- Several states have created an initiative to help community college students transfer into four-year institutions without losing credits or having to repeat courses.
- Underwritten by several nonprofit organizations and created by professors and academic executives across 16 states, the consortium creates a set of standards for students to meet in areas of communication, sciences, critical thinking and humanities that are transferrable to participating schools.
- Some skeptics say the proficiency-based model of passing the courses does not allow institutions to know if a student has mastered a subject. Former Association of American Colleges and Universities President Carol Gary Schneider told Inside Higher Ed, the project is “trying to split the difference between speedy, unimpeded transfer and demonstrated student achievement of learning outcomes. But the current plan is long on the first goal and weak on the second.”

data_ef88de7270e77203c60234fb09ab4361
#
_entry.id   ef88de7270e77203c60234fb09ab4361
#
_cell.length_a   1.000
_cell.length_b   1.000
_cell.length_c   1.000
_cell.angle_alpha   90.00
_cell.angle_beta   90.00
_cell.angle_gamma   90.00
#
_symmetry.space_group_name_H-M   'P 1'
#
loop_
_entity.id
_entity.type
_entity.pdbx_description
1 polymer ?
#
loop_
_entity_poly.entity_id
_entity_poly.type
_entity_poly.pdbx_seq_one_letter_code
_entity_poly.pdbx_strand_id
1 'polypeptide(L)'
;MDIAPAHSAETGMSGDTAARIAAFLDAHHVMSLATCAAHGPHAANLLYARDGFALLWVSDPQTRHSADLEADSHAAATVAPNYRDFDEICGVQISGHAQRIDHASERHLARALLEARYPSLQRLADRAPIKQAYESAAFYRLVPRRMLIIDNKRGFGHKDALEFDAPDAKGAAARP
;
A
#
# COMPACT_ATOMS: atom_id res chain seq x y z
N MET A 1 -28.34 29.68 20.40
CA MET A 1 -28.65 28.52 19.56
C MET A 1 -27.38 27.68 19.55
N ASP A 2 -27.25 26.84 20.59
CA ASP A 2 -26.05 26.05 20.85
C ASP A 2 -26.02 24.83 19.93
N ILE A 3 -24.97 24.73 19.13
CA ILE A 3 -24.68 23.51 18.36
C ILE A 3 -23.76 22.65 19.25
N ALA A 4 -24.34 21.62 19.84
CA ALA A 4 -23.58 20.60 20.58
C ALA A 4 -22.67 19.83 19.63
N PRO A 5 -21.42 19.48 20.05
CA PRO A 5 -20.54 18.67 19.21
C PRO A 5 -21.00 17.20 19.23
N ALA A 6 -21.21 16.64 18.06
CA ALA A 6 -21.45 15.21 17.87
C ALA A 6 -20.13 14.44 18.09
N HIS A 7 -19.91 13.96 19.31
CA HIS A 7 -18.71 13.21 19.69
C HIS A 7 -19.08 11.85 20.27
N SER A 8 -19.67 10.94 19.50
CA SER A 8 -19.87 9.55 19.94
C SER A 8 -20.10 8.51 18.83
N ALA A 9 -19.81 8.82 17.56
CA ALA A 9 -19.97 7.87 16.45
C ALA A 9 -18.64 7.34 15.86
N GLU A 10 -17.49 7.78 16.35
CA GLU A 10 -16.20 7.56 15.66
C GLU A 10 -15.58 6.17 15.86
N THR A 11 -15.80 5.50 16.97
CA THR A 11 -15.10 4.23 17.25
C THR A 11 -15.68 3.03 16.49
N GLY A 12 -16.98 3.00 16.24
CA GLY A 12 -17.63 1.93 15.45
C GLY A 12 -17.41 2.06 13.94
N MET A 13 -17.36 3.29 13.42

Universities walk a fine line between the academic mission of getting students admitted, prepared and credentialed to hold a career and the business mission of providing the service of education to paying customers. For as much as the public hopes colleges are intimately concerned with the former, the latter is also an essential part of the industry of education, which results in partnerships like these.
Ultimately, it is up to faculty to prove to administrators that programs like these can work. Much in the way that MOOCs were supposed to revolutionize education but have yet to deliver on the sweeping promises, community college transfer has not yielded booming results in four-year degree completion. The focus for four-year academic leadership remains the ability to effectively screen incoming student talent and to use resources in helping lesser-prepared students in meeting their potential.